Wednesday, February 4, 2009

Weezer - "Pinkerton" (LP Review)

I'm a big fan of Weezer. Unfortunately, it is written somewhere that Weezer fans have to think Pinkerton is Weezer's greatest LP of all time, no discussion necessary. Problem is, I don't think this is their best LP. It might only be their third or fourth best LP. Those kinds of heretical statements will get you excommunicated from the Weezer fan club pretty quickly.

Released in 1996, Pinkerton is their second LP and represents a decided break from their first LP ("the blue album") with a heavier, darker sound. Pinkerton has none of the highly polished power pop songs (and Spike Jonez -directed "novelty" videos like "Undone - the Sweater Song" and "Buddy Holly") that made their first LP such a popular and critical success. Where their first LP had the clean precision of Ric Ocasek as producer, Pinkerton is self-produced and, perhaps, more self-indulgent.

Two well-known facts about this LP should give you pause: 1) Pinkerton is the remnants of an unreleased concept LP "Songs from the Black Hole", which is described as a "space-themed rock opera" and whose legend inevitably invites comparisons to "Smile", The Beach Boys' mythic unreleased LP, and 2) Pinkerton is roughly inspired by Puccini's Madame Butterfly, but instead of being a Lieutenant in the US Navy, the character of Pinkerton is college-age rock star (in other words, Rivers Cuomo). That's an awful lot of "concept" for a college rock band ca. mid-90s.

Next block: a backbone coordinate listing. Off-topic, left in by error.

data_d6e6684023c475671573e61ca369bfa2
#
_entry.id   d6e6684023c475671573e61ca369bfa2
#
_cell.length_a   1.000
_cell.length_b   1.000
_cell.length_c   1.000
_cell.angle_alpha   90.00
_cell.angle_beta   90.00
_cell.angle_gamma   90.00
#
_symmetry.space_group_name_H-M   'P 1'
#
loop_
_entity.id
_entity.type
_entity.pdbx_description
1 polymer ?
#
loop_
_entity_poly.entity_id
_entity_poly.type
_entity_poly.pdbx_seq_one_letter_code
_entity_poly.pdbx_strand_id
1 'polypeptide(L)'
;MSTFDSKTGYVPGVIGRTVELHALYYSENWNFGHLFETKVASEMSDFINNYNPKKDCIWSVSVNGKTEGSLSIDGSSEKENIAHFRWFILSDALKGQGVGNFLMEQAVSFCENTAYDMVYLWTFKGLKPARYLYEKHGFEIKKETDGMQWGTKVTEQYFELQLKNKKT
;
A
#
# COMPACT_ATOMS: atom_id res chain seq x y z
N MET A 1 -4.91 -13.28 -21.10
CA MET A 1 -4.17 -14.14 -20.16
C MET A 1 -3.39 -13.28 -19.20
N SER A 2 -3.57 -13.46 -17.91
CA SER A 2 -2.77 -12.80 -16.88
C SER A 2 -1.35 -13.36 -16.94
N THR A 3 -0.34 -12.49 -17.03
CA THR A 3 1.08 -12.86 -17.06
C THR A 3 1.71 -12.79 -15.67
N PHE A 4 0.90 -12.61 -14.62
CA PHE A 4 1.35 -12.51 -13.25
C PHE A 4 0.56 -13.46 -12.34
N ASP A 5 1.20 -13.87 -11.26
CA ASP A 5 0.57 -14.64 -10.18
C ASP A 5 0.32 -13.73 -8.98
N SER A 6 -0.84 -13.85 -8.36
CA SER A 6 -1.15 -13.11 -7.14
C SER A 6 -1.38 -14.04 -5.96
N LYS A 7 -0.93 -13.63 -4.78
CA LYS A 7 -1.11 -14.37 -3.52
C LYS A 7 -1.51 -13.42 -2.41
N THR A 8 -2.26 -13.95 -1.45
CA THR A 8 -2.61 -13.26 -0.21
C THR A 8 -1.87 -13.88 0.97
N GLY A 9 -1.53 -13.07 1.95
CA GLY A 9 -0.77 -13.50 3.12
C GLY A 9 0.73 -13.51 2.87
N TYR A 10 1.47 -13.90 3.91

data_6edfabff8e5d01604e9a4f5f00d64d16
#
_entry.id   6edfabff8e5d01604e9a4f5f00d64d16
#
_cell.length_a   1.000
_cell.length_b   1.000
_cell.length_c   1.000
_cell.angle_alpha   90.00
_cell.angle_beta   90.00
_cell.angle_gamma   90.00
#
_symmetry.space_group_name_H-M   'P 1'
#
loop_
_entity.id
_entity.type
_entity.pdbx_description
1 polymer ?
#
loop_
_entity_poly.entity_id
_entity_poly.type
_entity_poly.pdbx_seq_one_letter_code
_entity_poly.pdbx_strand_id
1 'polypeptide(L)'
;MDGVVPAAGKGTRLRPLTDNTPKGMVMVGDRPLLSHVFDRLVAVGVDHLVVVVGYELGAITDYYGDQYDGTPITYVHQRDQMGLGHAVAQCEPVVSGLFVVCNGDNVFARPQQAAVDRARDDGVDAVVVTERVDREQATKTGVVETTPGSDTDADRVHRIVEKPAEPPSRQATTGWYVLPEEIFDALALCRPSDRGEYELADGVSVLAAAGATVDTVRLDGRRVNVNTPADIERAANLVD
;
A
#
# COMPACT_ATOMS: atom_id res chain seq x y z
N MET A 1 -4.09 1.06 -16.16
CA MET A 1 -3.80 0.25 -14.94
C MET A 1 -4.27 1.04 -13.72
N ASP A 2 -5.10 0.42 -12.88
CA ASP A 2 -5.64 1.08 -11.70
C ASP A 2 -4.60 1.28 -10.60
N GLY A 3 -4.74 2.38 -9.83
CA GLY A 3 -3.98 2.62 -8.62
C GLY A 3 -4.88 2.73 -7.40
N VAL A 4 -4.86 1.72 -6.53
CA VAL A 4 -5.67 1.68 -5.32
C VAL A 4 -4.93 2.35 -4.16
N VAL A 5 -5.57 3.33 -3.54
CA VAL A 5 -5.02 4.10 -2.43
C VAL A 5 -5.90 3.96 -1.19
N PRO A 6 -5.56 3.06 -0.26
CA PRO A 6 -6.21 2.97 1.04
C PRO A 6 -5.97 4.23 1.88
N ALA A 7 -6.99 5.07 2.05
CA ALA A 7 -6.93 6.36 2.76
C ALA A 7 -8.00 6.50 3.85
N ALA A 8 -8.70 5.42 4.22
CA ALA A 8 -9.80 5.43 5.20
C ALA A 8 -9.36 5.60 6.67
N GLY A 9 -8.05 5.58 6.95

But I'll forgive the Madame Butterfly inspiration (if you catch me on a good day I might admit to liking it), but what ultimately limits this LP is that the song writing is not up to their usual standards. Songs like "Tired of Sex", "Getchoo" and "Falling for You" are nearly brilliant, but are missing that undefinable something that typifies their earlier -- and later -- songs. Don't get me wrong, they're good songs, but they come across as incomplete demos and not fully polished. It is almost as if in their desire to make "heavier" songs, they've left something out. I can't exactly say what is missing, but it's missing.

Having said that, this LP does contain two of their best songs ever: "Good Life" and "Pink Triangle". The latter is a song of our main character's unrequited love for a woman who turns out to be lesbian and features two of the cleverest lyrics you'll ever hear: "We were good as married in my mind / But married in my mind's no good" and "Everyone's a little queer / Can't she be a little straight".

When you listen to the other songs on the LP in light of "Good Life" and "Pink Triangle", you can't help but feel a little disappointed and wonder how good this LP would truly have been if they had all been at that level.

Stand out tracks: "Good Life", "Pink Triangle", "Tired of Sex", "No Other One", "Why Bother"

Skip 'em tracks: "El Scorcho" (a fan favorite, but I can't get into it), "Butterfly" (not a bad song and it resolves the concept, but I often turn the LP off at this point).

Final score: 8/10 -- narrowly avoiding a 7/10 on the strength of "GL" & "PT".

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